2. Managing a project

Adopting the six phases creates clarity in a project, thereby making it easier to administer. What exactly does managing a project entail?

First, project leaders and project teams are involved with the following components:

1. Team
A project team is comprised of a group of people who will realise the project result. The group is often comprised of people who have various backgrounds, each of whom contributes knowledge and skills.

2. Goal
A product result (or goal) is desired. After a project has been completed, something has been realised. A new piece of software has been written, a re-organisation has been carried out or a bridge has been built. The project goal is sometimes vague or less firmly established. In many projects, it is necessary to adapt the goal as the project proceeds.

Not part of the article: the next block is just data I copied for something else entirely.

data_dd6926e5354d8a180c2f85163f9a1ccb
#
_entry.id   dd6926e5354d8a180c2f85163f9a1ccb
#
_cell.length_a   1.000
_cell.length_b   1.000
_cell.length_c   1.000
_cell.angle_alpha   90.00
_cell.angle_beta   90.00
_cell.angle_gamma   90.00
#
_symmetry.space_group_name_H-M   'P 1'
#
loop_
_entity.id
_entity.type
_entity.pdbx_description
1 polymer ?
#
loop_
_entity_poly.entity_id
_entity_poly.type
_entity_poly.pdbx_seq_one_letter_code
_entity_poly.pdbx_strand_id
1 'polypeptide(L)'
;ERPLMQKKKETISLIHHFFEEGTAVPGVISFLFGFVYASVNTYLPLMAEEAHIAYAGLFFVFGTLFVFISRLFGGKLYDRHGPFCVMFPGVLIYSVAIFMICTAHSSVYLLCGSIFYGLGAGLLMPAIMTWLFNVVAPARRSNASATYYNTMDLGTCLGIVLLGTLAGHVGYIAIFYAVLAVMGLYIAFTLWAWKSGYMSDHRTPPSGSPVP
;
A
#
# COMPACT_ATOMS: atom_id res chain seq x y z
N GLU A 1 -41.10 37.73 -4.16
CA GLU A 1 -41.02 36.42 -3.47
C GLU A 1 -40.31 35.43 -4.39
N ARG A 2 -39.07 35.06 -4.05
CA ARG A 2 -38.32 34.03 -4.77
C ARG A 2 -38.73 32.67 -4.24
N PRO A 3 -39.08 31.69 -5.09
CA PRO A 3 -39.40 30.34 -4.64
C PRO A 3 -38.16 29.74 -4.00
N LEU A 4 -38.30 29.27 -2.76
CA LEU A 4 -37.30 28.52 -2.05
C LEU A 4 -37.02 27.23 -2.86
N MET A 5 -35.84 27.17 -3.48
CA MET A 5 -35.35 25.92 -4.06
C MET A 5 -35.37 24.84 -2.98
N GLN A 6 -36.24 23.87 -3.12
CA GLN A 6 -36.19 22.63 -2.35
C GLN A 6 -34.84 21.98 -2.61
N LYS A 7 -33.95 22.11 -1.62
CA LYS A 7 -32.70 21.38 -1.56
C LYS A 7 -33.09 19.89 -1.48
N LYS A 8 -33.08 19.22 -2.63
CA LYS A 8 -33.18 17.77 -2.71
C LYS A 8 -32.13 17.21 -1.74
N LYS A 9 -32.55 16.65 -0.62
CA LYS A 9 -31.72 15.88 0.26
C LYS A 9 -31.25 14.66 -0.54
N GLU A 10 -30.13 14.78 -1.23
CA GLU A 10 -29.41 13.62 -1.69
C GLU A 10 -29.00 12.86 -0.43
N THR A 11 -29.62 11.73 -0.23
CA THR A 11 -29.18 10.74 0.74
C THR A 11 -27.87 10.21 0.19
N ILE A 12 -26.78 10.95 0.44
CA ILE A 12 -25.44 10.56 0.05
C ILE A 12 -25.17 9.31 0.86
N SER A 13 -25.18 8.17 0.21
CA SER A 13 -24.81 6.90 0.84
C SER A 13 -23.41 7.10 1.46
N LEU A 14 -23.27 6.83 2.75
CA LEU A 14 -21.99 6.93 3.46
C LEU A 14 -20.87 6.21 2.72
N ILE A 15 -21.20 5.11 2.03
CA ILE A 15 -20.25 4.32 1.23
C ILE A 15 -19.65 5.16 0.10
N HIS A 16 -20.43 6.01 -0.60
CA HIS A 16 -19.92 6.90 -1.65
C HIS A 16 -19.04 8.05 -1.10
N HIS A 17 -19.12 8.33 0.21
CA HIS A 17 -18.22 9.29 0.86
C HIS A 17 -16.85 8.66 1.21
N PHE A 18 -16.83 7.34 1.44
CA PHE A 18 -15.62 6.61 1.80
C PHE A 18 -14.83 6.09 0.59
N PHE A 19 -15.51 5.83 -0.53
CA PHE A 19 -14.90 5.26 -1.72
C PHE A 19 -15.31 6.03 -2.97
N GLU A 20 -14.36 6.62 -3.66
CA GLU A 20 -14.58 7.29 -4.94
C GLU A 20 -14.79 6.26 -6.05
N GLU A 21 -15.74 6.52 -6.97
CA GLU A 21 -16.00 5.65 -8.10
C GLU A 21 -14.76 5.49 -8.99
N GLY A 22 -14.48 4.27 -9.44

3. Limited resources
The amount of time and money that is available for completing a project is always limited. No project is completely free of time pressure.

4. Uncertainty (risk)
One characteristic feature of projects is that their success is never guaranteed beforehand. Even if the desired goal is already being reached, it is uncertain whether it will be achieved within the available budget or within the proposed time. It is not unusual for a project to take three times as long and to cost twice as much as originally estimated. It is also not unusual for only thirty per cent of the original project team members to be working on the project upon its completion. Although project managers must attend to many matters, they actually direct projects along only five parameters:

These five parameters, which are often known as the control factors, are described further below. The control factors appear in project plans, progress monitoring and project reporting.